Monday, February 2, 2015

RACE Writing Response (freebie on a snowday!)

There's no excuse not to blog - I am sitting at home on a snow day :) I was called with the cancellation yesterday just before was so nice to know early!

I've been thinking about what I could share on this blog, and pondering what has really worked in my ELA classroom. I realized after my students took their first "Common Assessment" test created by the district that I could not just tell them to "write a complete short answer". I had to teach them how to do it by breaking down each step and setting expectations.

This is not my original idea, but if I've learned anything as a first-year teacher it's to not reinvent the wheel!

The acronym, RACE, stands for each part of a complete constructed response. There are a few versions out there, but I like this one best:

R - restate the answer
A - answer all parts of the question
C - cite evidence
E - explain how your evidence supports your answer.

We've practiced this by writing responses to whole-class texts, stand-alone prompts, and even questions like "what was the best part of your weekend?"
Of course, the "citing" would have to be examples from the weekend instead of text evidence.

Now that my students know how to use the RACE response, I can just say "don't forget the RACE method!" when we are taking a test :) I have seen such an improvement in their responses from the beginning of the year.It makes me so happy to see my students scrawl "RACE" at the top of their answer page, or even to see them planning out their response with each letter before they write it.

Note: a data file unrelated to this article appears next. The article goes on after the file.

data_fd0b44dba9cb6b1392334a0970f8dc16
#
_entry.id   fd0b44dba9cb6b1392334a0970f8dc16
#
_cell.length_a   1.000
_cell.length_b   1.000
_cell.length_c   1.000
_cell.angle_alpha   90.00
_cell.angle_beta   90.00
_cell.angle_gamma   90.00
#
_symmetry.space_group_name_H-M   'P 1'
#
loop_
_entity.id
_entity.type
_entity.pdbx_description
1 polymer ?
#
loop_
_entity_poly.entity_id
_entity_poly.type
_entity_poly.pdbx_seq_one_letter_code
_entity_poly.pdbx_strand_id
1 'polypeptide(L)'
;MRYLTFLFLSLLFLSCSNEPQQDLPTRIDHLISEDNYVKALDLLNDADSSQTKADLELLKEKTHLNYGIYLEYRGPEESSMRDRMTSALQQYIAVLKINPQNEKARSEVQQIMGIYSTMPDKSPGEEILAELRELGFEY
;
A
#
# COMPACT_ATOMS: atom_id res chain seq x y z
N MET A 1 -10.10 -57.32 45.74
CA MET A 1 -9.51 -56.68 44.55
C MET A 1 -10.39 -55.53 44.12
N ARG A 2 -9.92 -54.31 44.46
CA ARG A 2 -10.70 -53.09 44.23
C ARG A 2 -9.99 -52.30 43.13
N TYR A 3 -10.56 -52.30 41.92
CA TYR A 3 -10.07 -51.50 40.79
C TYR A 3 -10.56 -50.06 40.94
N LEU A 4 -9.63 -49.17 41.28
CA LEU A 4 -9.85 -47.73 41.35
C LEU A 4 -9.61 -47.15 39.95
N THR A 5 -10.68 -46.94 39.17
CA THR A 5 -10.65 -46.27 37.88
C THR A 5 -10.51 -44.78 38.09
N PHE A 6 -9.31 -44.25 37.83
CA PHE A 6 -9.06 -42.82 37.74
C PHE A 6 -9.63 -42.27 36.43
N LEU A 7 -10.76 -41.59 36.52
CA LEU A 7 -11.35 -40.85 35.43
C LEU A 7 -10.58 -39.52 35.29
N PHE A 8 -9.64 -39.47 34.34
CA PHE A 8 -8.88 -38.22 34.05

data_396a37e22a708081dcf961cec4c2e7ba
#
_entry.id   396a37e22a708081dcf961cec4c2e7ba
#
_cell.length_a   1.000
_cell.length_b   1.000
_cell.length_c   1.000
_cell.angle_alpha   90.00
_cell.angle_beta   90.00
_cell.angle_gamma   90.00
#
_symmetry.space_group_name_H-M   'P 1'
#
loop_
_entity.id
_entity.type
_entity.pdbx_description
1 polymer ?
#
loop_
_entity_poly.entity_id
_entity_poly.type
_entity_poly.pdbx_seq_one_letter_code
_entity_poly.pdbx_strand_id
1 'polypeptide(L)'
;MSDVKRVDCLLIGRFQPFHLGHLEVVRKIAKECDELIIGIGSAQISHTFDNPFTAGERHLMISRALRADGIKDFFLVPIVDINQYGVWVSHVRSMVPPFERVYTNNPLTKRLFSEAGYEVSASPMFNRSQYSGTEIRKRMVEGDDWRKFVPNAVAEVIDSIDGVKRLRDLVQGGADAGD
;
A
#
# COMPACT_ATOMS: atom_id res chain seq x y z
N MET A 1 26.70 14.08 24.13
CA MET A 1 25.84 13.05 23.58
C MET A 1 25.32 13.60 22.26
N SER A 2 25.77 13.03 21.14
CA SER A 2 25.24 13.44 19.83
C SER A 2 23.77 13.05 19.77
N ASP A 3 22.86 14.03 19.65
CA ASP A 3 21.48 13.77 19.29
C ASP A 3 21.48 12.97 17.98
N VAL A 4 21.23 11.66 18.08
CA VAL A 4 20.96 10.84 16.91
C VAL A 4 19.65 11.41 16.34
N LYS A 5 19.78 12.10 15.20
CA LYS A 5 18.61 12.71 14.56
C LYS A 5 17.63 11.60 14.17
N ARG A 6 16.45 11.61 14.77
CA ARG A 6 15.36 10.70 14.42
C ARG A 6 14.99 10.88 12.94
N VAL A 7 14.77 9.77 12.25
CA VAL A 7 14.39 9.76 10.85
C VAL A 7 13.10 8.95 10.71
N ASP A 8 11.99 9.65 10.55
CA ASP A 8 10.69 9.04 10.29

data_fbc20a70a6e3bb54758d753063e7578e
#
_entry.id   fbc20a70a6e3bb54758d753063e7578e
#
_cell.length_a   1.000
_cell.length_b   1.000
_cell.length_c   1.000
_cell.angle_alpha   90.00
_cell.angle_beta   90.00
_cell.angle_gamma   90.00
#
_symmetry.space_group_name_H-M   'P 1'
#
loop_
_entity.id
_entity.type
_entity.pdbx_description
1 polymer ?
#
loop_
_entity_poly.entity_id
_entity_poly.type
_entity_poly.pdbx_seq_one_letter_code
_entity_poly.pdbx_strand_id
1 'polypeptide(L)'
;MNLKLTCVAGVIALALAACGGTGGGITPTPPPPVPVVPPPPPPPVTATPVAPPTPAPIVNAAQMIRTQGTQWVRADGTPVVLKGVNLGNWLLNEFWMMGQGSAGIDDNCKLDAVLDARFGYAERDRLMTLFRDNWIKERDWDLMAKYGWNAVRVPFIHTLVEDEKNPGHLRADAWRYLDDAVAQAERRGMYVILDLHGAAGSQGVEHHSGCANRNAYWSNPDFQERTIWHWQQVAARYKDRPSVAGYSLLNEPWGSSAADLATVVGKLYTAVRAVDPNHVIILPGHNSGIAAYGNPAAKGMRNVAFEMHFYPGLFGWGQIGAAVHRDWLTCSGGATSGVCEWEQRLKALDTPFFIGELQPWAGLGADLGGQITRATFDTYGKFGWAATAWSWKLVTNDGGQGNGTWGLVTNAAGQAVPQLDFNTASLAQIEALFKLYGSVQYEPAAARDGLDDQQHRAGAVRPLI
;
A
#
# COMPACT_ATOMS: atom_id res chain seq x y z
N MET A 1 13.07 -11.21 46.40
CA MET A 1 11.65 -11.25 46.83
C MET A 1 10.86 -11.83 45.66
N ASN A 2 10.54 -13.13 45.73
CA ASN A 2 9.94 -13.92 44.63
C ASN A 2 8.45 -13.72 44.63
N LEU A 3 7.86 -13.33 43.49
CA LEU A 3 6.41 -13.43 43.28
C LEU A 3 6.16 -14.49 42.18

There are a few products I've used for this that have been really successful:

These strategy cards are great for responding to any prompt! Each part of the response is broken down for the students. I think this would be great to use when you are first introducing this strategy.

Here is a free writing response that has students responding to a Henry Ford quote using the RACE method. We did this activity shortly after I introduced the acronym.

Here is a great explanation of the strategy (complete with a rubric) from Mrs. Sol's classroom.

I love this resource for the visual of setting up a notebook page!

Oh, and I've had a few students tell me that they've used this short-answer method in other classes, too! Yay for cross-curricular connections!

Because I love things to match, I've created a version that you can use in your own classroom to match some of the neon chalkboard items I've made.

Click on the picture to get this FREE download at my TpT store.

Do you use a constructed-response format in your classroom?

No comments:

Post a Comment